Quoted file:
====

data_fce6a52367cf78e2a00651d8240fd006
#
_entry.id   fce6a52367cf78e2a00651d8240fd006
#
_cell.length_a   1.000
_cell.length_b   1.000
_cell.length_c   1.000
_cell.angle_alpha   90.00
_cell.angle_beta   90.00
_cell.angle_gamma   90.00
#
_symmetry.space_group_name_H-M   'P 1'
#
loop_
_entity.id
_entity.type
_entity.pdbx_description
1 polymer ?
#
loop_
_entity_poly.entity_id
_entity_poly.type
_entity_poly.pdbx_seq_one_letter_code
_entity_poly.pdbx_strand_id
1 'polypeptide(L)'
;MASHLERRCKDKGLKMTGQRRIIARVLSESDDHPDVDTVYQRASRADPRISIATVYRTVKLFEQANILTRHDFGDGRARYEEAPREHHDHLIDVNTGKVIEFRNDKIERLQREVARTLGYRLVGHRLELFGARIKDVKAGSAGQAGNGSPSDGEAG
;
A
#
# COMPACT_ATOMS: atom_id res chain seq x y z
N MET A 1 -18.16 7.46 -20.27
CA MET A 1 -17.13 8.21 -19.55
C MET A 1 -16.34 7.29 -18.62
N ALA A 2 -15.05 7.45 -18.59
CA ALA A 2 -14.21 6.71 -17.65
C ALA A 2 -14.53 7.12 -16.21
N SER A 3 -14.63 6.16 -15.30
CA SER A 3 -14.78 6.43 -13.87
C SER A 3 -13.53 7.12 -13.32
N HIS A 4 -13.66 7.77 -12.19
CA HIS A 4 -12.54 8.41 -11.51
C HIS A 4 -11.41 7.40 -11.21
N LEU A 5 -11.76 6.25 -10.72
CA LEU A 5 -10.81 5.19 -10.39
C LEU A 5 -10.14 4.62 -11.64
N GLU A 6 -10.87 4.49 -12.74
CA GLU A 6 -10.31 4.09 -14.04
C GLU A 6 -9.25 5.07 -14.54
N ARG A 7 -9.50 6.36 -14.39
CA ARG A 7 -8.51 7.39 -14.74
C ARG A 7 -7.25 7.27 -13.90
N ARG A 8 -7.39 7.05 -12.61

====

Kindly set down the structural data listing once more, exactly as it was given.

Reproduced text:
data_fce6a52367cf78e2a00651d8240fd006
#
_entry.id   fce6a52367cf78e2a00651d8240fd006
#
_cell.length_a   1.000
_cell.length_b   1.000
_cell.length_c   1.000
_cell.angle_alpha   90.00
_cell.angle_beta   90.00
_cell.angle_gamma   90.00
#
_symmetry.space_group_name_H-M   'P 1'
#
loop_
_entity.id
_entity.type
_entity.pdbx_description
1 polymer ?
#
loop_
_entity_poly.entity_id
_entity_poly.type
_entity_poly.pdbx_seq_one_letter_code
_entity_poly.pdbx_strand_id
1 'polypeptide(L)'
;MASHLERRCKDKGLKMTGQRRIIARVLSESDDHPDVDTVYQRASRADPRISIATVYRTVKLFEQANILTRHDFGDGRARYEEAPREHHDHLIDVNTGKVIEFRNDKIERLQREVARTLGYRLVGHRLELFGARIKDVKAGSAGQAGNGSPSDGEAG
;
A
#
# COMPACT_ATOMS: atom_id res chain seq x y z
N MET A 1 -18.16 7.46 -20.27
CA MET A 1 -17.13 8.21 -19.55
C MET A 1 -16.34 7.29 -18.62
N ALA A 2 -15.05 7.45 -18.59
CA ALA A 2 -14.21 6.71 -17.65
C ALA A 2 -14.53 7.12 -16.21
N SER A 3 -14.63 6.16 -15.30
CA SER A 3 -14.78 6.43 -13.87
C SER A 3 -13.53 7.12 -13.32
N HIS A 4 -13.66 7.77 -12.19
CA HIS A 4 -12.54 8.41 -11.51
C HIS A 4 -11.41 7.40 -11.21
N LEU A 5 -11.76 6.25 -10.72
CA LEU A 5 -10.81 5.19 -10.39
C LEU A 5 -10.14 4.62 -11.64
N GLU A 6 -10.87 4.49 -12.74
CA GLU A 6 -10.31 4.09 -14.04
C GLU A 6 -9.25 5.07 -14.54
N ARG A 7 -9.50 6.36 -14.39
CA ARG A 7 -8.51 7.39 -14.74
C ARG A 7 -7.25 7.27 -13.90
N ARG A 8 -7.39 7.05 -12.61